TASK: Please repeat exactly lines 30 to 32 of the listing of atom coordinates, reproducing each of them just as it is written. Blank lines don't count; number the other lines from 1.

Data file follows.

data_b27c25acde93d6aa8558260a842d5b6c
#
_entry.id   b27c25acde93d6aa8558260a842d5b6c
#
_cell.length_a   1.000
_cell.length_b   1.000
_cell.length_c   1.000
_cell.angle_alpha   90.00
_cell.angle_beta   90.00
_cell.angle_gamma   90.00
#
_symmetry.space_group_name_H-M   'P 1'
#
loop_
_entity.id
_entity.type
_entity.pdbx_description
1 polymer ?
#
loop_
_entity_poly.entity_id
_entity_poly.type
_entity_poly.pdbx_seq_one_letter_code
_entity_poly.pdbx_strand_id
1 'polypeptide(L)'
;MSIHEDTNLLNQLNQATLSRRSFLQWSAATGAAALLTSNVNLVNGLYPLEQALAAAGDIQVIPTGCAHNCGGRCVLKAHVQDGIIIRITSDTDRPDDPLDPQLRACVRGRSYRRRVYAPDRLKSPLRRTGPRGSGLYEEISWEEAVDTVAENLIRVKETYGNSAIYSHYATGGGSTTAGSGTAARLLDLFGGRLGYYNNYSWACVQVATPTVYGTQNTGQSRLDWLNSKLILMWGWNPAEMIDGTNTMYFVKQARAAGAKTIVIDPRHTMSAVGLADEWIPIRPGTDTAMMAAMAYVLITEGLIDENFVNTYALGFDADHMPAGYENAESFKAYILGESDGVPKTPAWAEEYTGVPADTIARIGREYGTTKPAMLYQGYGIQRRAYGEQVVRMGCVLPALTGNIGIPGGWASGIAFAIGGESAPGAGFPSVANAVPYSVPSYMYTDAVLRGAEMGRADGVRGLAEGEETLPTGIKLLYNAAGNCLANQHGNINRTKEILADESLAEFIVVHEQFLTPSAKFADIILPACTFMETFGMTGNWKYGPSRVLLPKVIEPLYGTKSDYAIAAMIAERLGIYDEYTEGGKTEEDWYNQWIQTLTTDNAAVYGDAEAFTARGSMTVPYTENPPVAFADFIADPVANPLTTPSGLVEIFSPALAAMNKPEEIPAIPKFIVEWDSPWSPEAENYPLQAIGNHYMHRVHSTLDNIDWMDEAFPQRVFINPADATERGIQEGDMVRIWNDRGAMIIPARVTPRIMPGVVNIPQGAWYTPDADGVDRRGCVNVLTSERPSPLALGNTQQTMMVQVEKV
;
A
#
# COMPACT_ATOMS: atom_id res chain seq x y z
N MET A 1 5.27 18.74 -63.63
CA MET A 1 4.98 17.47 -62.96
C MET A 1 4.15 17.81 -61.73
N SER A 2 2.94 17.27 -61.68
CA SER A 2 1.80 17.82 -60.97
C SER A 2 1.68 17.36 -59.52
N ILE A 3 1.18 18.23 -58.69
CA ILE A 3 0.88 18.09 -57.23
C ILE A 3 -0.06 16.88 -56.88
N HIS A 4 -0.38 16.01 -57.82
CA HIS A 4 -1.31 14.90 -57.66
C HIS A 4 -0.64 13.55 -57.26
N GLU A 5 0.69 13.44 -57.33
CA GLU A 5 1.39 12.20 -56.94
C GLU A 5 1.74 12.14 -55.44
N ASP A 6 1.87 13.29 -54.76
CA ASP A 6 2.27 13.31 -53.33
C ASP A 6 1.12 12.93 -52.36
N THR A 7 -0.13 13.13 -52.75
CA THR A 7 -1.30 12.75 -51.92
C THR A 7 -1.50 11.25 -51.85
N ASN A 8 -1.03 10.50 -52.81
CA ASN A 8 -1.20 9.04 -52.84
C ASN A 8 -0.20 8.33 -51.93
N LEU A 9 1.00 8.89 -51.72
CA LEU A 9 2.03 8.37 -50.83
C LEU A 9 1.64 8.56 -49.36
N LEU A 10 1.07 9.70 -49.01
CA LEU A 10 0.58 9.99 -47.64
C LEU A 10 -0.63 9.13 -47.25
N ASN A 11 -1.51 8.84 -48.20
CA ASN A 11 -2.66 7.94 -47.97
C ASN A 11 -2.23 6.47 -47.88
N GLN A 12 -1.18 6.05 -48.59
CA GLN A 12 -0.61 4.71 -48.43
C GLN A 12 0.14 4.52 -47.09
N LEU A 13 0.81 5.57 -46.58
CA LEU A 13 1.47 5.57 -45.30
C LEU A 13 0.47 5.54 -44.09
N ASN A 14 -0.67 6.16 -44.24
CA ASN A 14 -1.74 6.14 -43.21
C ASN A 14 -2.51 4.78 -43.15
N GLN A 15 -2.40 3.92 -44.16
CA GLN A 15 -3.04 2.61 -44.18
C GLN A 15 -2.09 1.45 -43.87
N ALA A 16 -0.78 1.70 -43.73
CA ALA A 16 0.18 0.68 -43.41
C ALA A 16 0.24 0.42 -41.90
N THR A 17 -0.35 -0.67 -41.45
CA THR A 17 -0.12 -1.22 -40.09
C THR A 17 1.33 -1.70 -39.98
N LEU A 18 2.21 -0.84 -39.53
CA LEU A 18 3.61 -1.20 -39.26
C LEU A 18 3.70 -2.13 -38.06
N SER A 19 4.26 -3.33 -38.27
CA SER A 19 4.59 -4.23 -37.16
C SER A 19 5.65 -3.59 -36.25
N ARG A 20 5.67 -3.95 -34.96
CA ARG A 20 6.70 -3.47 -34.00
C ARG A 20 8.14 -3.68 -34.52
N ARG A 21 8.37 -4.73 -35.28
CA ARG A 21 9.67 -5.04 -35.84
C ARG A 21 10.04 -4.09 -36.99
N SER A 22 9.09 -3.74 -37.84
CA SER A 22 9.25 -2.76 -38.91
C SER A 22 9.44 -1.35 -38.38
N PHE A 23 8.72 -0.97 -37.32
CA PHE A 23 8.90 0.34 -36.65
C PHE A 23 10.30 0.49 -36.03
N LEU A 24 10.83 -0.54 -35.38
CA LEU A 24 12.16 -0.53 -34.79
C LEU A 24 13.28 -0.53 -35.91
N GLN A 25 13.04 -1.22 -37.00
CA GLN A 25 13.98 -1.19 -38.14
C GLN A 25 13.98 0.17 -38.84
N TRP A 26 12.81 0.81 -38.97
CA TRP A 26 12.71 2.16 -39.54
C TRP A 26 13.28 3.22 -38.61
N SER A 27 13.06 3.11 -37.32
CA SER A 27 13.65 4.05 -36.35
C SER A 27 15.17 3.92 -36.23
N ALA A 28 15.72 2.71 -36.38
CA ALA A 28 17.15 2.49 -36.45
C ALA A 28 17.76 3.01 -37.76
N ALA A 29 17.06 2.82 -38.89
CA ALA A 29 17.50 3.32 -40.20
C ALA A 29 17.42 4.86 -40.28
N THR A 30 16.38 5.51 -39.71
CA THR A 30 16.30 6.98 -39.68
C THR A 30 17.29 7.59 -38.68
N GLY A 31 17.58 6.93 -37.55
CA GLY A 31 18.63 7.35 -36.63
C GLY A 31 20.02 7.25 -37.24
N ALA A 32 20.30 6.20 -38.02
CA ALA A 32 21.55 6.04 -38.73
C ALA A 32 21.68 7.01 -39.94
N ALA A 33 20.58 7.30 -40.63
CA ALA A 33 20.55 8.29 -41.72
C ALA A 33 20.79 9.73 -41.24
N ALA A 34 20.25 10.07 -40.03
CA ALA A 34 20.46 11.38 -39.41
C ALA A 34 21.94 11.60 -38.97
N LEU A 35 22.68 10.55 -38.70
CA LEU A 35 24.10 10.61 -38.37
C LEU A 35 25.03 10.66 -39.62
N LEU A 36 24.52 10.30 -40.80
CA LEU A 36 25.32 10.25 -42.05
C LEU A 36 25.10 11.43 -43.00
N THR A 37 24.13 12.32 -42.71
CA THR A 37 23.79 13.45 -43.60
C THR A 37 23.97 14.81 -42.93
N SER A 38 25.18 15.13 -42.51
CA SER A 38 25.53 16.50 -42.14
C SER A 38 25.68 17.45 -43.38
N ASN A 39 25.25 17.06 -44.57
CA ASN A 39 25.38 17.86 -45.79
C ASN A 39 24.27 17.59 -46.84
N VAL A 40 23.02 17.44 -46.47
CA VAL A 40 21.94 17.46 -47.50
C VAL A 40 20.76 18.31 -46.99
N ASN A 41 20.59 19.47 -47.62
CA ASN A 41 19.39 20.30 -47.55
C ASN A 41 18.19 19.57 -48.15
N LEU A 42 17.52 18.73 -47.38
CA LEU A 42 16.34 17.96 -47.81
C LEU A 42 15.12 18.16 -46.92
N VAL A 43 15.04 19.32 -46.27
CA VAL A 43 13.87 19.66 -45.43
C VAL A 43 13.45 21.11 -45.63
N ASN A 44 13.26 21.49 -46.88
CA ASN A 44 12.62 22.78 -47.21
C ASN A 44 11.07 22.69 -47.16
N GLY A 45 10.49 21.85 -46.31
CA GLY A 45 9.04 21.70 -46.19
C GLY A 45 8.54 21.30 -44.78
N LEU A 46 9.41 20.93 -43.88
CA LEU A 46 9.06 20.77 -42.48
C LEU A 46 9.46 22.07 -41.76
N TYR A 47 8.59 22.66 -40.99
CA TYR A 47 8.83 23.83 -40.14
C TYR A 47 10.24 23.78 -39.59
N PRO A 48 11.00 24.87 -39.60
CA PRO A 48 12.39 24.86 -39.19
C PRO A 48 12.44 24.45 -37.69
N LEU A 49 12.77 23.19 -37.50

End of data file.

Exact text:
# COMPACT_ATOMS: atom_id res chain seq x y z
N MET A 1 5.27 18.74 -63.63
CA MET A 1 4.98 17.47 -62.96